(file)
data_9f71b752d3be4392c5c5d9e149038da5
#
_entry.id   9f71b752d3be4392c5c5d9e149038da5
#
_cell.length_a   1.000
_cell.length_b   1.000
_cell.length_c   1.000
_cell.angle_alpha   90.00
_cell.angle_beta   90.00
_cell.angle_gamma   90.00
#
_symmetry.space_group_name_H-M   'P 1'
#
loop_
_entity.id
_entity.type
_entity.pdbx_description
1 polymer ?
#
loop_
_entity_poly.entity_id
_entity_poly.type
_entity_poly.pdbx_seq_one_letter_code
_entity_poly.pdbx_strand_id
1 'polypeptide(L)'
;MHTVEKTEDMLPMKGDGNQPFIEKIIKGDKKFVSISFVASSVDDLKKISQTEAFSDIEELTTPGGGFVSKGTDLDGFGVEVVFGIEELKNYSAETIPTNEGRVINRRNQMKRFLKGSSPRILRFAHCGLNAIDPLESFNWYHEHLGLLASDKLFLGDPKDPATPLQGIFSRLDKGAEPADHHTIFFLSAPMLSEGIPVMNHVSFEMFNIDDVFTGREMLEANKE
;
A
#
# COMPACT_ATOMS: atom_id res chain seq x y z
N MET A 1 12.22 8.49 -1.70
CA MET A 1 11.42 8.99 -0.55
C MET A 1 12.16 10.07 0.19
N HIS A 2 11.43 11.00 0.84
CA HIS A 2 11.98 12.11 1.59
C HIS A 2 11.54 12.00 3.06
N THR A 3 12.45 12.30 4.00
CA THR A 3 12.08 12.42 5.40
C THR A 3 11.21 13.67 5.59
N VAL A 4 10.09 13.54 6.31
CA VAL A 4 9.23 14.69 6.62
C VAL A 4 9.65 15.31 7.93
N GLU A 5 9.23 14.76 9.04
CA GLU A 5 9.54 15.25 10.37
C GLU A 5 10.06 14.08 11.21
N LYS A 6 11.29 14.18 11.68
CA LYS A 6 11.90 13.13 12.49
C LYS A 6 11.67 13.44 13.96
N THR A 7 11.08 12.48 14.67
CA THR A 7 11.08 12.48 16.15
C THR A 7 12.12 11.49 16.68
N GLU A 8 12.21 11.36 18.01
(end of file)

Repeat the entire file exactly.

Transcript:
data_9f71b752d3be4392c5c5d9e149038da5
#
_entry.id   9f71b752d3be4392c5c5d9e149038da5
#
_cell.length_a   1.000
_cell.length_b   1.000
_cell.length_c   1.000
_cell.angle_alpha   90.00
_cell.angle_beta   90.00
_cell.angle_gamma   90.00
#
_symmetry.space_group_name_H-M   'P 1'
#
loop_
_entity.id
_entity.type
_entity.pdbx_description
1 polymer ?
#
loop_
_entity_poly.entity_id
_entity_poly.type
_entity_poly.pdbx_seq_one_letter_code
_entity_poly.pdbx_strand_id
1 'polypeptide(L)'
;MHTVEKTEDMLPMKGDGNQPFIEKIIKGDKKFVSISFVASSVDDLKKISQTEAFSDIEELTTPGGGFVSKGTDLDGFGVEVVFGIEELKNYSAETIPTNEGRVINRRNQMKRFLKGSSPRILRFAHCGLNAIDPLESFNWYHEHLGLLASDKLFLGDPKDPATPLQGIFSRLDKGAEPADHHTIFFLSAPMLSEGIPVMNHVSFEMFNIDDVFTGREMLEANKE
;
A
#
# COMPACT_ATOMS: atom_id res chain seq x y z
N MET A 1 12.22 8.49 -1.70
CA MET A 1 11.42 8.99 -0.55
C MET A 1 12.16 10.07 0.19
N HIS A 2 11.43 11.00 0.84
CA HIS A 2 11.98 12.11 1.59
C HIS A 2 11.54 12.00 3.06
N THR A 3 12.45 12.30 4.00
CA THR A 3 12.08 12.42 5.40
C THR A 3 11.21 13.67 5.59
N VAL A 4 10.09 13.54 6.31
CA VAL A 4 9.23 14.69 6.62
C VAL A 4 9.65 15.31 7.93
N GLU A 5 9.23 14.76 9.04
CA GLU A 5 9.54 15.25 10.37
C GLU A 5 10.06 14.08 11.21
N LYS A 6 11.29 14.18 11.68
CA LYS A 6 11.90 13.13 12.49
C LYS A 6 11.67 13.44 13.96
N THR A 7 11.08 12.48 14.67
CA THR A 7 11.08 12.48 16.15
C THR A 7 12.12 11.49 16.68
N GLU A 8 12.21 11.36 18.01